The inscription is engraved on a stone slab discovered in 1911 by H. F. Tomalin, the Provincial Engineer at Galle, in a culvert near the turn to Cripps Road within that town and afterwards moved to the Colombo Museum. The slab features inscriptions in three different languages, enclosed within a floral border: Tamil (top-left), Persian (bottom-left, IN0351) and Chinese (right, IN0352). The Tamil inscription is dealt with here.


Following the discovery of the slab, the Chinese inscription was successfully transcribed and translated by Edmund Backhouse. However, Rao Bahadur H. Krishna Sastri (Assistant Superintendent for Epigraphy, Madras) and J. Horrovitz (Epigraphist for Moslem Inscriptions in India) failed in their efforts to decipher the Tamil and Persian texts respectively. Sometime later, the Tamil inscription was transcribed and translated for the third volume of Epigraphia Zeylanica (1933: 331–341) by Senarath Paranativana, who benefitted from having access to Backhouse’s translation of the Chinese text.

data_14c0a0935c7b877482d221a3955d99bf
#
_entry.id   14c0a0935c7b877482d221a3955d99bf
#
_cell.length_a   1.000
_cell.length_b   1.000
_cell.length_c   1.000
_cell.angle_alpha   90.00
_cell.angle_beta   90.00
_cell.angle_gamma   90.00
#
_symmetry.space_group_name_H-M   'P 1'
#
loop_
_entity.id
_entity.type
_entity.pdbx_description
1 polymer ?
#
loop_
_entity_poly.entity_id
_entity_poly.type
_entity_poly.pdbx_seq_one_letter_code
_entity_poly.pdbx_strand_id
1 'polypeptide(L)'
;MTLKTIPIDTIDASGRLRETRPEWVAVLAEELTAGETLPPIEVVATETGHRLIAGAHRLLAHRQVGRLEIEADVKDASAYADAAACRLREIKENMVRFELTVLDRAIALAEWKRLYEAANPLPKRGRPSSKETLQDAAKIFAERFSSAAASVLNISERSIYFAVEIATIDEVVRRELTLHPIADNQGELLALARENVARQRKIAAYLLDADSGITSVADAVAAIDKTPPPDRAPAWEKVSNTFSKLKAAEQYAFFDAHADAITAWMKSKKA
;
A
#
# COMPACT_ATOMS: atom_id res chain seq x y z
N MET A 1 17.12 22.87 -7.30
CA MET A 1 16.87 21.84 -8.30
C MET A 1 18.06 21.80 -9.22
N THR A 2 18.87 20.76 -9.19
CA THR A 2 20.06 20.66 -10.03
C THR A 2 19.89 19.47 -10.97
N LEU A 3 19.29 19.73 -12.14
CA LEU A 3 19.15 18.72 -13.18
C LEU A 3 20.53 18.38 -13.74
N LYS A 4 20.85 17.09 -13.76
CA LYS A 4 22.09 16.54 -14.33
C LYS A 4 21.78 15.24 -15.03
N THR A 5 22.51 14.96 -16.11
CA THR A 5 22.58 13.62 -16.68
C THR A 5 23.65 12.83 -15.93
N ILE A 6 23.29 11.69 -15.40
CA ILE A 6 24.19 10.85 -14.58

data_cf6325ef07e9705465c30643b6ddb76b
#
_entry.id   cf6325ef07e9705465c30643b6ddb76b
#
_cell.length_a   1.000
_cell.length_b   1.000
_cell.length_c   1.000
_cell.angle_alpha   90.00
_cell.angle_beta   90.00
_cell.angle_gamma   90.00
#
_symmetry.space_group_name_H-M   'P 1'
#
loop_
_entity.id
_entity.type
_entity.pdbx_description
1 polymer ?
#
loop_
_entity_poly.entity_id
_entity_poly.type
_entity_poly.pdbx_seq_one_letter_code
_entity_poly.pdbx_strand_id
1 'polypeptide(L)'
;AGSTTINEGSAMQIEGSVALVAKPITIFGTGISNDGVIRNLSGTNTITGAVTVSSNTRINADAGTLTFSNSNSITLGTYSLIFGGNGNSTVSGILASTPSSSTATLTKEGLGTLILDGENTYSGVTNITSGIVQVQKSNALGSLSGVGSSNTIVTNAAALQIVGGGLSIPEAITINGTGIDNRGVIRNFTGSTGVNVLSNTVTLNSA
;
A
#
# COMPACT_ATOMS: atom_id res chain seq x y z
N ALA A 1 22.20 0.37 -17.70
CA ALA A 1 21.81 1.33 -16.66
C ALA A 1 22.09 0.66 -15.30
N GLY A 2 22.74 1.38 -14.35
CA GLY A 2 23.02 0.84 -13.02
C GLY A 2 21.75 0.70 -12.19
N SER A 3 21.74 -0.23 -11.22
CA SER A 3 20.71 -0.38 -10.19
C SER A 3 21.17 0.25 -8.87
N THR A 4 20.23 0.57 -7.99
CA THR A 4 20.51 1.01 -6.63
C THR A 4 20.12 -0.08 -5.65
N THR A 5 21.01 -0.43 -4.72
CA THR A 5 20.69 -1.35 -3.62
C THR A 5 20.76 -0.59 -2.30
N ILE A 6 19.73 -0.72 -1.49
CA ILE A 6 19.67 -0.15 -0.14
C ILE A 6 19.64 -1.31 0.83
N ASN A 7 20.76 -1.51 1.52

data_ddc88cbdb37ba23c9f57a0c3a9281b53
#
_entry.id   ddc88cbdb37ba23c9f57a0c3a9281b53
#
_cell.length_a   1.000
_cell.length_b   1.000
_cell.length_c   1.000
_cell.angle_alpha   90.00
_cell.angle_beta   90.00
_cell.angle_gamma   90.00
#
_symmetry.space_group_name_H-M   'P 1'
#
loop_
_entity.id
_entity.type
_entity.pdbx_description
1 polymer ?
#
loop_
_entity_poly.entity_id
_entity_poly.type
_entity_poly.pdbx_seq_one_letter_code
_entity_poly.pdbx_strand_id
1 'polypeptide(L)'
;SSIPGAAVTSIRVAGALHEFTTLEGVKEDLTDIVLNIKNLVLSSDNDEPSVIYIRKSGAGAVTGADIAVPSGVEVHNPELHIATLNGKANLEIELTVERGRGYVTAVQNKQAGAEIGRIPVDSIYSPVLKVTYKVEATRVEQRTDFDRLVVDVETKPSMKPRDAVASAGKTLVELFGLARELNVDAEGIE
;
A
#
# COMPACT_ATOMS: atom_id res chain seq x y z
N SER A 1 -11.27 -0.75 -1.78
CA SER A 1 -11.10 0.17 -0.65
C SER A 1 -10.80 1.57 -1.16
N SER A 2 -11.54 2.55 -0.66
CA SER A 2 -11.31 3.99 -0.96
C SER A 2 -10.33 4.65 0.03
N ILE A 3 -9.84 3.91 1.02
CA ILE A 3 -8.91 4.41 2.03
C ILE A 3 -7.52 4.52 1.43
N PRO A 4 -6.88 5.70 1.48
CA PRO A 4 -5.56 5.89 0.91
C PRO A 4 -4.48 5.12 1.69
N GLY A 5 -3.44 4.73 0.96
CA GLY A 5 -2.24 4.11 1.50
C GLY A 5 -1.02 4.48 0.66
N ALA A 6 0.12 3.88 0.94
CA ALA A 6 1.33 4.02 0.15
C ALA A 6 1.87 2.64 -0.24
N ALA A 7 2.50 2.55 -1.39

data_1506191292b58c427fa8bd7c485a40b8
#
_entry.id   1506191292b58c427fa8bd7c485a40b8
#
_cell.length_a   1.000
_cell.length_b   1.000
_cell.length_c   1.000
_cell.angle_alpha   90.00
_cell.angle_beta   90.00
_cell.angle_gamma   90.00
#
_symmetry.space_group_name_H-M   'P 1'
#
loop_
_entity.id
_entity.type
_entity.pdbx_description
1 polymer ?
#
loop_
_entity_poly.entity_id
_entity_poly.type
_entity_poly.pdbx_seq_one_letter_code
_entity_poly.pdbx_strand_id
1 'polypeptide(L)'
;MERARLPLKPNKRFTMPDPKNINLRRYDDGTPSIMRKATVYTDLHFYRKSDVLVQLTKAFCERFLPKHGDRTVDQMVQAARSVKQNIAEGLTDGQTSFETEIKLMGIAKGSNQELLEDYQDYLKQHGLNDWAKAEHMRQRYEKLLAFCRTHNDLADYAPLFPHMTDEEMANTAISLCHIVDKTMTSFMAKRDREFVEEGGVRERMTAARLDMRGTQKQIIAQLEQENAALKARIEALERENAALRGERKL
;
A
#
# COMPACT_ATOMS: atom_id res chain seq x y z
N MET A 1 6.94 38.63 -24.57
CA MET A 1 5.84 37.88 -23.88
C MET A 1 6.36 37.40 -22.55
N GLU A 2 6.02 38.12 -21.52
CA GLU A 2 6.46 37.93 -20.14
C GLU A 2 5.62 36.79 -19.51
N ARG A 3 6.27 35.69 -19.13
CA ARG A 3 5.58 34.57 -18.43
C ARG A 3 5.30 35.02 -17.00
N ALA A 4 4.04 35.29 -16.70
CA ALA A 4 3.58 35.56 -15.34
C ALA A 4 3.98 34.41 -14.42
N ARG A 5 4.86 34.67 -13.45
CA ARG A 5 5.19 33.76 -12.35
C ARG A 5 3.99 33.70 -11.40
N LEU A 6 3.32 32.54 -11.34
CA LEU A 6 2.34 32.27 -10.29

Like the Chinese inscription, the Tamil inscription is dated in the second month of the seventh year of Yuṅlo (Yung Lo), the Chinese emperor whose reign began in 1403 A.D. The text tells us that the Chinese emperor, having heard of the fame of the god Tenavarai-nāyaṉār in Sri Lanka, sent to him, through his envoys Ciṅvo and Uviṅcuviṅ, various kinds of offerings, of which a detailed list is given. Paranavitana notes that Tenavarai is the Tamil name for Devundara (Devunuvara), a settlement near Matara on the southern coast of Sri Lanka which was the centre of a cult dedicated to a deity known as Uppalavaṇṇa. Sometimes like the Purāṇic Viṣṇy in the Hindu tradition, this god was sometimes styled in Sinhalese ‘Devundara Deviyo’, which can be rendered in Tamil as ‘Tenavarai-nāyaṉār’. The other two inscriptions on the slab feature similar (though not identical) lists of offerings but the beneficiary is different in each case, being the Buddha in the Chinese text and an Islamic shrine or saint in the Persian. It therefore appears that, when the Chinese gained political ascendancy over Sri Lanka in 1409, they made gifts of equal value to several different religious traditions of the region and recorded these gifts on the same stone.